Hybrid mattresses are much newer than the traditional innerspring mattress. They use a combination of a pocketed coil system and a comfort layer made of memory foam, latex foam, or polyfoam for a supportive yet soft feel. Hybrid beds have a few key benefits that set them apart from the rest of the mattresses on the market:
- Sleeping on a hybrid mattress feels like floating on the surface. Thanks to a combination of memory foam or latex and springs, hybrid mattresses are buoyant for comfort and don’t cause sinkage.
- Hybrid mattresses reduce motion transfer. Individually-wrapped coils topped with foam lower the chances that you and your partner will wake each other up when you shift in position or get out of bed at night.
- They keep you cool. With high-tech cooling materials plus airflow between coils, hybrid models can keep you from overheating at night, unlike most memory foam mattresses.
- They’re comfortable for any sleeping position. With varying options for firmness and comfort foam layers, hybrid mattresses can easily suit your personal preferences.
- They’re soft on pressure points. The additional memory foam layers of a hybrid mattress can help distribute your body weight and help with pressure relief on your back, neck, and hips.
Drawbacks of a hybrid mattress
Since hybrid mattresses offer a combination of features found in both innerspring and memory foam mattresses, they tend to be more expensive than more traditional mattress options.
Ideal sleep styles
A hybrid mattress can make a great fit for any sleeping position. Here’s how to choose the right firmness level for the way you sleep:
Side sleepers should opt for a softer hybrid mattress to relieve pressure on their back, shoulders, and hips.
Back sleepers should opt for a medium-firm hybrid mattress to cushion their pressure points but maintain the natural curvature of the spine.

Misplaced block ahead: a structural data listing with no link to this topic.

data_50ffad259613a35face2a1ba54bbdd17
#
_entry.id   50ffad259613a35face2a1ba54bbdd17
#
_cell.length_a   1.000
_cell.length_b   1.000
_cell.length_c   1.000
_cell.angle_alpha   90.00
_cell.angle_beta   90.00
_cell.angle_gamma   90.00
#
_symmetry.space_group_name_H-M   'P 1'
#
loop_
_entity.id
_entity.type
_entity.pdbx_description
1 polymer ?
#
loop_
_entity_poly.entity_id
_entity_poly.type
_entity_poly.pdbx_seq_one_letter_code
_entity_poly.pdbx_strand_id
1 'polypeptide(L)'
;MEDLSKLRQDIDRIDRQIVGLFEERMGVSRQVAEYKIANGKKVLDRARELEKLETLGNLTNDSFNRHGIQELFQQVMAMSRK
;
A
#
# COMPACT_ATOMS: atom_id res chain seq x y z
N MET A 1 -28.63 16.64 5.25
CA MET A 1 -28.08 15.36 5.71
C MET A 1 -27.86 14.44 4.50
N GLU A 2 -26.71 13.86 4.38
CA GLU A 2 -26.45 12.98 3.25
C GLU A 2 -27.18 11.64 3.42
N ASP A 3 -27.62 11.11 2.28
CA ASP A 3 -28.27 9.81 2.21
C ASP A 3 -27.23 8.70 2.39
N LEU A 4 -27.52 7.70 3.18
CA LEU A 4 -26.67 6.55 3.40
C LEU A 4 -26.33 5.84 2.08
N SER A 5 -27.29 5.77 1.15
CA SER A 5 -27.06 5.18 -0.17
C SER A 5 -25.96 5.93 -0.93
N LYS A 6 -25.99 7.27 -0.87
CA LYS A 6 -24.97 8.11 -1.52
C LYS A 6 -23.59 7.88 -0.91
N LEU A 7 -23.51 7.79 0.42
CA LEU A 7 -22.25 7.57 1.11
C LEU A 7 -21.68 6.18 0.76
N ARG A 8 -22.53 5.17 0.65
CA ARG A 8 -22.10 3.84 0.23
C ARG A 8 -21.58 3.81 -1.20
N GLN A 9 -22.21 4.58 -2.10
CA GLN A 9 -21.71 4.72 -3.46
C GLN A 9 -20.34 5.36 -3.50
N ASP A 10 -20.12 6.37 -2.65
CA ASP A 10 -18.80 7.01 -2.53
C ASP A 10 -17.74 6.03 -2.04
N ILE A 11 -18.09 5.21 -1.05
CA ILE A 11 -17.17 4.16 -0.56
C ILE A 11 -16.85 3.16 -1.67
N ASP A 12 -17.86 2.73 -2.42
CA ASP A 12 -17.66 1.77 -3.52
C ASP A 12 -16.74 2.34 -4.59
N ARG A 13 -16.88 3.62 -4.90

Stomach sleepers should consider a firm hybrid mattress to help keep their posture in check.
Combination sleepers should opt for a medium-firm hybrid mattress that can support their back and reduce pressure on their joints at the same time.
Other types of mattresses to choose from
While spring mattresses and hybrid mattresses have their own benefits, they still might not be the correct fit for you. Luckily, there are quite a few other mattress options you have to choose from, including:
- Memory foam mattresses
- Gel memory foam mattresses
- Natural latex mattresses
- Synthetic latex mattresses
Latex and memory foam beds are both on the softer, plusher side. While they don’t offer the same natural support from innerspring coils, they do offer an excellent level of comfort and contouring.
You can check out our other mattress comparisons in the following articles to learn more:
- Memory Foam vs. Innerspring: 5 Key Differences
- The Difference Between Latex and Innerspring Mattresses
- Latex vs. Memory Foam: 6 Key Differences
- Memory Foam vs. Hybrid: What’s the Difference?
- Latex vs. Hybrid: What’s the Difference?
Improve your sleep with these innerspring and hybrid mattresses from Saatva
Do hybrid mattresses last longer than innerspring mattresses?
Hybrid mattresses typically last longer than innerspring mattresses because they use a combination of a pocketed coil system and a comfort layer made of memory foam, latex foam, or polyfoam for a supportive yet soft feel. Innerspring mattresses only use a metal coil system, which over time, can lose springiness and bounciness, thus becoming less supportive.
Are hybrid beds considerably more expensive than innerspring beds?
Hybrid beds are considerably more expensive than innerspring beds because they offer a combination of features found in both innerspring and memory foam mattresses.
Choosing the best mattress for your sleeping habits with Saatva